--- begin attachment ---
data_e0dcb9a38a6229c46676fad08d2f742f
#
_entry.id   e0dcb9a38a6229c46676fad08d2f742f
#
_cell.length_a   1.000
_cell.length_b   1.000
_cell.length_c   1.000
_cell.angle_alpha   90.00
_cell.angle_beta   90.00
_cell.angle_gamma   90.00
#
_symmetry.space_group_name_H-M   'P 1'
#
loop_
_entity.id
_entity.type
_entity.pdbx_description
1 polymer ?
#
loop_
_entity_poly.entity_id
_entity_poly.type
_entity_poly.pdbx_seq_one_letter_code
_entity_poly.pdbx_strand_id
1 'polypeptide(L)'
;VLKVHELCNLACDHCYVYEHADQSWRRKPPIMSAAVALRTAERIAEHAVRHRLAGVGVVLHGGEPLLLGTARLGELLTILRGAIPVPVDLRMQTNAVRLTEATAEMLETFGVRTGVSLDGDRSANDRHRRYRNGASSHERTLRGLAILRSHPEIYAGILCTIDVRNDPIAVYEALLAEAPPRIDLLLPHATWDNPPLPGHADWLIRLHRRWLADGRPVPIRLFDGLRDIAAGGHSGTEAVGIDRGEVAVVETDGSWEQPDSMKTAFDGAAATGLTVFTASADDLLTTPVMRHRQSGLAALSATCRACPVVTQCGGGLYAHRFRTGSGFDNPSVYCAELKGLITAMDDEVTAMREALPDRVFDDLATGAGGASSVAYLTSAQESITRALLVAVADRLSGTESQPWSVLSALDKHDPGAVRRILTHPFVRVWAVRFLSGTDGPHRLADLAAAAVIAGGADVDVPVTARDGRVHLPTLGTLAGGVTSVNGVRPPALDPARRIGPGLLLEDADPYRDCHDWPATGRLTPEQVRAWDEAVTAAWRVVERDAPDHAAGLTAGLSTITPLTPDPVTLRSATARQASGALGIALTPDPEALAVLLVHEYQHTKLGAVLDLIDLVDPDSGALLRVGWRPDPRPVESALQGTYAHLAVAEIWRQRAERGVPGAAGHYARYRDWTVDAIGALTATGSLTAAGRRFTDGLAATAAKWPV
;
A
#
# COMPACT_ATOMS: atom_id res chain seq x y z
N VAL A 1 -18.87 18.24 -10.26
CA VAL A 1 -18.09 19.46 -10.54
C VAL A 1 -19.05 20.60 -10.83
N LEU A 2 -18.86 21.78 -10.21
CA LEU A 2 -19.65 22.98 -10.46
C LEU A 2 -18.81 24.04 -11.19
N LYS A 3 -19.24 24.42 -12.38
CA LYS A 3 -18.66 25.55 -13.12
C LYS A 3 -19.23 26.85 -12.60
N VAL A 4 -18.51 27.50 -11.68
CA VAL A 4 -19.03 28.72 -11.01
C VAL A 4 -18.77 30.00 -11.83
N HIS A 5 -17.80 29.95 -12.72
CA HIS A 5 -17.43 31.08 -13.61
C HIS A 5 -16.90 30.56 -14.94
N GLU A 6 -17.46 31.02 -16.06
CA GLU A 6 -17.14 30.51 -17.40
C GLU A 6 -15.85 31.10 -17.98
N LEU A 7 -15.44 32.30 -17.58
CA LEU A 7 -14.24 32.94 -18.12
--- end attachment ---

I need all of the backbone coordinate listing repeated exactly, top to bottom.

data_e0dcb9a38a6229c46676fad08d2f742f
#
_entry.id   e0dcb9a38a6229c46676fad08d2f742f
#
_cell.length_a   1.000
_cell.length_b   1.000
_cell.length_c   1.000
_cell.angle_alpha   90.00
_cell.angle_beta   90.00
_cell.angle_gamma   90.00
#
_symmetry.space_group_name_H-M   'P 1'
#
loop_
_entity.id
_entity.type
_entity.pdbx_description
1 polymer ?
#
loop_
_entity_poly.entity_id
_entity_poly.type
_entity_poly.pdbx_seq_one_letter_code
_entity_poly.pdbx_strand_id
1 'polypeptide(L)'
;VLKVHELCNLACDHCYVYEHADQSWRRKPPIMSAAVALRTAERIAEHAVRHRLAGVGVVLHGGEPLLLGTARLGELLTILRGAIPVPVDLRMQTNAVRLTEATAEMLETFGVRTGVSLDGDRSANDRHRRYRNGASSHERTLRGLAILRSHPEIYAGILCTIDVRNDPIAVYEALLAEAPPRIDLLLPHATWDNPPLPGHADWLIRLHRRWLADGRPVPIRLFDGLRDIAAGGHSGTEAVGIDRGEVAVVETDGSWEQPDSMKTAFDGAAATGLTVFTASADDLLTTPVMRHRQSGLAALSATCRACPVVTQCGGGLYAHRFRTGSGFDNPSVYCAELKGLITAMDDEVTAMREALPDRVFDDLATGAGGASSVAYLTSAQESITRALLVAVADRLSGTESQPWSVLSALDKHDPGAVRRILTHPFVRVWAVRFLSGTDGPHRLADLAAAAVIAGGADVDVPVTARDGRVHLPTLGTLAGGVTSVNGVRPPALDPARRIGPGLLLEDADPYRDCHDWPATGRLTPEQVRAWDEAVTAAWRVVERDAPDHAAGLTAGLSTITPLTPDPVTLRSATARQASGALGIALTPDPEALAVLLVHEYQHTKLGAVLDLIDLVDPDSGALLRVGWRPDPRPVESALQGTYAHLAVAEIWRQRAERGVPGAAGHYARYRDWTVDAIGALTATGSLTAAGRRFTDGLAATAAKWPV
;
A
#
# COMPACT_ATOMS: atom_id res chain seq x y z
N VAL A 1 -18.87 18.24 -10.26
CA VAL A 1 -18.09 19.46 -10.54
C VAL A 1 -19.05 20.60 -10.83
N LEU A 2 -18.86 21.78 -10.21
CA LEU A 2 -19.65 22.98 -10.46
C LEU A 2 -18.81 24.04 -11.19
N LYS A 3 -19.24 24.42 -12.38
CA LYS A 3 -18.66 25.55 -13.12
C LYS A 3 -19.23 26.85 -12.60
N VAL A 4 -18.51 27.50 -11.68
CA VAL A 4 -19.03 28.72 -11.01
C VAL A 4 -18.77 30.00 -11.83
N HIS A 5 -17.80 29.95 -12.72
CA HIS A 5 -17.43 31.08 -13.61
C HIS A 5 -16.90 30.56 -14.94
N GLU A 6 -17.46 31.02 -16.06
CA GLU A 6 -17.14 30.51 -17.40
C GLU A 6 -15.85 31.10 -17.98
N LEU A 7 -15.44 32.30 -17.58
CA LEU A 7 -14.24 32.94 -18.12